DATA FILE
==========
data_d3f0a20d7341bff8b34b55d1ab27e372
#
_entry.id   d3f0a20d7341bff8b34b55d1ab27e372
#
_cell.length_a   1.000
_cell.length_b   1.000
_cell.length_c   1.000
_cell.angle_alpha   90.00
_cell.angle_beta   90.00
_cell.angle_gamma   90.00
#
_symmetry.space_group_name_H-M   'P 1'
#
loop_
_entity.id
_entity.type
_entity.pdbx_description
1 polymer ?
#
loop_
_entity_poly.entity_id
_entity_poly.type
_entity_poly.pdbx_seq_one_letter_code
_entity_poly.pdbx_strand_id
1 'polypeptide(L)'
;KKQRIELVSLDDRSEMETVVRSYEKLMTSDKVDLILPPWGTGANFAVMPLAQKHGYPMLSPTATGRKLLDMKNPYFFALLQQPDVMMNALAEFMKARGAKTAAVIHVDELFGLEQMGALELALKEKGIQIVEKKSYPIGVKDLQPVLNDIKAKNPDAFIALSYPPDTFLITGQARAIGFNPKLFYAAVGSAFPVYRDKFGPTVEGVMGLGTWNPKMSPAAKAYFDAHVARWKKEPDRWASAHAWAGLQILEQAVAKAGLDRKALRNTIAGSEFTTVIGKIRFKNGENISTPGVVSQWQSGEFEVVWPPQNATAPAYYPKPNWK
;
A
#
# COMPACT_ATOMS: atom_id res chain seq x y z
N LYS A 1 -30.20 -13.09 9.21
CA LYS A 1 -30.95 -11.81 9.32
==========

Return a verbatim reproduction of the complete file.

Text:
data_d3f0a20d7341bff8b34b55d1ab27e372
#
_entry.id   d3f0a20d7341bff8b34b55d1ab27e372
#
_cell.length_a   1.000
_cell.length_b   1.000
_cell.length_c   1.000
_cell.angle_alpha   90.00
_cell.angle_beta   90.00
_cell.angle_gamma   90.00
#
_symmetry.space_group_name_H-M   'P 1'
#
loop_
_entity.id
_entity.type
_entity.pdbx_description
1 polymer ?
#
loop_
_entity_poly.entity_id
_entity_poly.type
_entity_poly.pdbx_seq_one_letter_code
_entity_poly.pdbx_strand_id
1 'polypeptide(L)'
;KKQRIELVSLDDRSEMETVVRSYEKLMTSDKVDLILPPWGTGANFAVMPLAQKHGYPMLSPTATGRKLLDMKNPYFFALLQQPDVMMNALAEFMKARGAKTAAVIHVDELFGLEQMGALELALKEKGIQIVEKKSYPIGVKDLQPVLNDIKAKNPDAFIALSYPPDTFLITGQARAIGFNPKLFYAAVGSAFPVYRDKFGPTVEGVMGLGTWNPKMSPAAKAYFDAHVARWKKEPDRWASAHAWAGLQILEQAVAKAGLDRKALRNTIAGSEFTTVIGKIRFKNGENISTPGVVSQWQSGEFEVVWPPQNATAPAYYPKPNWK
;
A
#
# COMPACT_ATOMS: atom_id res chain seq x y z
N LYS A 1 -30.20 -13.09 9.21
CA LYS A 1 -30.95 -11.81 9.32